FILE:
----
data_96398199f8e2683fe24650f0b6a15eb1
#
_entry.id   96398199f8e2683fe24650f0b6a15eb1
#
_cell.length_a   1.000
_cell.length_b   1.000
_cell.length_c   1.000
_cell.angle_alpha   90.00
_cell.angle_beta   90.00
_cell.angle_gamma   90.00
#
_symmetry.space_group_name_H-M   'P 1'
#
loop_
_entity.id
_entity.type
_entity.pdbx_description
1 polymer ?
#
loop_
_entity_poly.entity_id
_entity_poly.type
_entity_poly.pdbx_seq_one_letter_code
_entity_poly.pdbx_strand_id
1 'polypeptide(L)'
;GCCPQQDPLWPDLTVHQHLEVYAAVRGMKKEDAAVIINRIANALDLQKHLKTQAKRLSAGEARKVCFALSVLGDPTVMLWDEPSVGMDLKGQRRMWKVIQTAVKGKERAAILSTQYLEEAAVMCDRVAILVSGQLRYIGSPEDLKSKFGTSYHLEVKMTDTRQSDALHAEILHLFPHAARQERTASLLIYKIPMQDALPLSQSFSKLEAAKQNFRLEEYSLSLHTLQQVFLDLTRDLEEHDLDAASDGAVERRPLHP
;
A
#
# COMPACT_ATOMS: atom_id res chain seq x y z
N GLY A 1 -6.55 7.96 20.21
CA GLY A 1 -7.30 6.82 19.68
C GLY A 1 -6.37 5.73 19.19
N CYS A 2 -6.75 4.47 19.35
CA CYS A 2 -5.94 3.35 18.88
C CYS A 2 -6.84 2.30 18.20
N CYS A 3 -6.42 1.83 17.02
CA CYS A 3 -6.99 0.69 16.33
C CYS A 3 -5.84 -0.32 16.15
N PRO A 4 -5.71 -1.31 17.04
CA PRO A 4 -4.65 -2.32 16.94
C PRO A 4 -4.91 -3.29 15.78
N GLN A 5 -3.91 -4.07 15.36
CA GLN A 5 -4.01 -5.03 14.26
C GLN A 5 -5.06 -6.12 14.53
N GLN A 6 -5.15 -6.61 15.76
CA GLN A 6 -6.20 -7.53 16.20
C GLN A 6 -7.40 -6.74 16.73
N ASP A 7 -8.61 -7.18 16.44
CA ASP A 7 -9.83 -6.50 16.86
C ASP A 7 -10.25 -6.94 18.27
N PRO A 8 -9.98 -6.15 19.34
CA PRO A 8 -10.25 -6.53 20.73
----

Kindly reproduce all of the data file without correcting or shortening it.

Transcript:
data_96398199f8e2683fe24650f0b6a15eb1
#
_entry.id   96398199f8e2683fe24650f0b6a15eb1
#
_cell.length_a   1.000
_cell.length_b   1.000
_cell.length_c   1.000
_cell.angle_alpha   90.00
_cell.angle_beta   90.00
_cell.angle_gamma   90.00
#
_symmetry.space_group_name_H-M   'P 1'
#
loop_
_entity.id
_entity.type
_entity.pdbx_description
1 polymer ?
#
loop_
_entity_poly.entity_id
_entity_poly.type
_entity_poly.pdbx_seq_one_letter_code
_entity_poly.pdbx_strand_id
1 'polypeptide(L)'
;GCCPQQDPLWPDLTVHQHLEVYAAVRGMKKEDAAVIINRIANALDLQKHLKTQAKRLSAGEARKVCFALSVLGDPTVMLWDEPSVGMDLKGQRRMWKVIQTAVKGKERAAILSTQYLEEAAVMCDRVAILVSGQLRYIGSPEDLKSKFGTSYHLEVKMTDTRQSDALHAEILHLFPHAARQERTASLLIYKIPMQDALPLSQSFSKLEAAKQNFRLEEYSLSLHTLQQVFLDLTRDLEEHDLDAASDGAVERRPLHP
;
A
#
# COMPACT_ATOMS: atom_id res chain seq x y z
N GLY A 1 -6.55 7.96 20.21
CA GLY A 1 -7.30 6.82 19.68
C GLY A 1 -6.37 5.73 19.19
N CYS A 2 -6.75 4.47 19.35
CA CYS A 2 -5.94 3.35 18.88
C CYS A 2 -6.84 2.30 18.20
N CYS A 3 -6.42 1.83 17.02
CA CYS A 3 -6.99 0.69 16.33
C CYS A 3 -5.84 -0.32 16.15
N PRO A 4 -5.71 -1.31 17.04
CA PRO A 4 -4.65 -2.32 16.94
C PRO A 4 -4.91 -3.29 15.78
N GLN A 5 -3.91 -4.07 15.36
CA GLN A 5 -4.01 -5.03 14.26
C GLN A 5 -5.06 -6.12 14.53
N GLN A 6 -5.15 -6.61 15.76
CA GLN A 6 -6.20 -7.53 16.20
C GLN A 6 -7.40 -6.74 16.73
N ASP A 7 -8.61 -7.18 16.44
CA ASP A 7 -9.83 -6.50 16.86
C ASP A 7 -10.25 -6.94 18.27
N PRO A 8 -9.98 -6.15 19.34
CA PRO A 8 -10.25 -6.53 20.73